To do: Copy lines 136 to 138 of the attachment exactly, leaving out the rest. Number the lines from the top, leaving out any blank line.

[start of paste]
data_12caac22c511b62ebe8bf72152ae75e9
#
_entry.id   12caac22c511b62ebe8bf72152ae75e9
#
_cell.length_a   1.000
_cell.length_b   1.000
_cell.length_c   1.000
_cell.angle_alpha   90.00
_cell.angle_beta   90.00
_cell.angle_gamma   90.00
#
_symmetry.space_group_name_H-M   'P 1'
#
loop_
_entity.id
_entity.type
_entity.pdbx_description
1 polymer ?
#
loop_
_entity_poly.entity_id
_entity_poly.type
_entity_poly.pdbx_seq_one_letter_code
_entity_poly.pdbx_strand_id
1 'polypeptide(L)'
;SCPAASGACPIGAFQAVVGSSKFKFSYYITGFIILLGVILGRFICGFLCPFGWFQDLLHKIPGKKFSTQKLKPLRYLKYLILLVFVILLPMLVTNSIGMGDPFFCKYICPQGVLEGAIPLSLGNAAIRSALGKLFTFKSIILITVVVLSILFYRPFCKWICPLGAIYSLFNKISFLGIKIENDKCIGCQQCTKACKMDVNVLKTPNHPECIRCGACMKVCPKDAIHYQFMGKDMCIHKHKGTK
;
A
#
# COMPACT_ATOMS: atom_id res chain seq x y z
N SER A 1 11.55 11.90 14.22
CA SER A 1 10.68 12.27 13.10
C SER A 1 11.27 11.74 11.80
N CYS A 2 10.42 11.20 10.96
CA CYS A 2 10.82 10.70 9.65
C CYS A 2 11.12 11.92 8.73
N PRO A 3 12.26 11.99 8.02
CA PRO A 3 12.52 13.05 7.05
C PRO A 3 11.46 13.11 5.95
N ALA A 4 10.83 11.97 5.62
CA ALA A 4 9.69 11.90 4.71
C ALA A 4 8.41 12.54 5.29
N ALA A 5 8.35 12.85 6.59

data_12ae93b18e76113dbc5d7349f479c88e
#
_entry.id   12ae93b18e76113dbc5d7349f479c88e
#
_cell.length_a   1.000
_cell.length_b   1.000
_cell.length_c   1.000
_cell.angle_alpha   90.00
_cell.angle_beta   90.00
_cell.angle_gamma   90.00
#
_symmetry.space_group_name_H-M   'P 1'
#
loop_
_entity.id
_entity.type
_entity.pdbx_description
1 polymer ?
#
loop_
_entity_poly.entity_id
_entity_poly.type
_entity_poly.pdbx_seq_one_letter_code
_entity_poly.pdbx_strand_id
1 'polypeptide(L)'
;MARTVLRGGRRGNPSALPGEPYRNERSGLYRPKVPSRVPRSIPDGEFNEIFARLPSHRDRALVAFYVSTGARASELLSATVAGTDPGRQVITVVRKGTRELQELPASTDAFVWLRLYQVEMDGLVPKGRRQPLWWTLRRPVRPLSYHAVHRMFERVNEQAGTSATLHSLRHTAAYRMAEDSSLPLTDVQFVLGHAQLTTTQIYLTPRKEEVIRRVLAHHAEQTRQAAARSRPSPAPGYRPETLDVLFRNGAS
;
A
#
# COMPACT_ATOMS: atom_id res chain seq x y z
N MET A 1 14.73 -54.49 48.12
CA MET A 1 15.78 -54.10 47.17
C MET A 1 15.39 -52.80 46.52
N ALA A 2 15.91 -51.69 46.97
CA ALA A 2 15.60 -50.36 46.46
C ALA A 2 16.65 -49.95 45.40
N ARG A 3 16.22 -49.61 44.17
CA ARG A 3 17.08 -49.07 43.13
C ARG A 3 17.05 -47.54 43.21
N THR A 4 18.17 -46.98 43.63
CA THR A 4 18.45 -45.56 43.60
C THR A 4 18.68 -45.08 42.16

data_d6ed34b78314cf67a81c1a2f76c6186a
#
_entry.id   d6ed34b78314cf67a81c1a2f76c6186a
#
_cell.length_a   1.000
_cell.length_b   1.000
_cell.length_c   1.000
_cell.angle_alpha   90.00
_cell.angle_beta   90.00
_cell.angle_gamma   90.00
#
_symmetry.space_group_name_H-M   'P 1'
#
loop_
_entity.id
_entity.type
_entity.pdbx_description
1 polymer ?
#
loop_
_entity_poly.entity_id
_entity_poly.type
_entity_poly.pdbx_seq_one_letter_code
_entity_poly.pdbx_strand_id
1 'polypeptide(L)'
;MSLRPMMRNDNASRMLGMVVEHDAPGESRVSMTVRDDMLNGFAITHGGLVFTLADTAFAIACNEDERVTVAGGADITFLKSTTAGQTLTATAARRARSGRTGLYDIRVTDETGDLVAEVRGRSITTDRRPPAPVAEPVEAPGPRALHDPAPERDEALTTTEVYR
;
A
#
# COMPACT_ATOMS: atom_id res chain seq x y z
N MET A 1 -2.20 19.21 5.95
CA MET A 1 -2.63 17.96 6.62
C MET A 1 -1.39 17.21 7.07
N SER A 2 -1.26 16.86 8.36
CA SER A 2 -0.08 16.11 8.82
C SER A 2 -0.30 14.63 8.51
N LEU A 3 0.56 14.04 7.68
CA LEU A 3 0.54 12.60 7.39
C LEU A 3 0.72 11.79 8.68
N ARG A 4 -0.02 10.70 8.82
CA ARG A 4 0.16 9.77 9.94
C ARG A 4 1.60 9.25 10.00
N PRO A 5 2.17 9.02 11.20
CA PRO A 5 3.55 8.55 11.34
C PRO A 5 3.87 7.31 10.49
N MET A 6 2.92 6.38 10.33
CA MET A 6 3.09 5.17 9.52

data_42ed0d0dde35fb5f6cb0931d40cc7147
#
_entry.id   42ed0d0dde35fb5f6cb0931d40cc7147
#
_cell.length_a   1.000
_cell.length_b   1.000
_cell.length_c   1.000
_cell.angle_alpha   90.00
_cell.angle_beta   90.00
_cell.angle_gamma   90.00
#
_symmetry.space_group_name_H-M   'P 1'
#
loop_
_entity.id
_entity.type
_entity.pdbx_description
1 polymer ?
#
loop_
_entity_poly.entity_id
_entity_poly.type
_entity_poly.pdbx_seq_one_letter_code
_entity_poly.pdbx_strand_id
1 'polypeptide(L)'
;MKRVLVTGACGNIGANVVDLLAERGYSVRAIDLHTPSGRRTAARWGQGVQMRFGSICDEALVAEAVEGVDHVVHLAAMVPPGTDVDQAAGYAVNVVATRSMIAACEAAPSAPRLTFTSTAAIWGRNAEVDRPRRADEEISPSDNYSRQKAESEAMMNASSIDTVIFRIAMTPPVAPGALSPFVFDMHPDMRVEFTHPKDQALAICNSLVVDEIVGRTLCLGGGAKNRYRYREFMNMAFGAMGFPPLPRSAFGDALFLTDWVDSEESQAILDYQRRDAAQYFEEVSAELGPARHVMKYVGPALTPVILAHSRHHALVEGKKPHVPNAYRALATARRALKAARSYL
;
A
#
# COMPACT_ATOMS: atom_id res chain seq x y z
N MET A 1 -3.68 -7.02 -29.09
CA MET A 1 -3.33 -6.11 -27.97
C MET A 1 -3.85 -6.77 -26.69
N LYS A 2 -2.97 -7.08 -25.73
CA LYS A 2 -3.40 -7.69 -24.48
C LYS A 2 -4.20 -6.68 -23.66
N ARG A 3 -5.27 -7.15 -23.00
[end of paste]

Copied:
#
_cell.length_a   1.000
_cell.length_b   1.000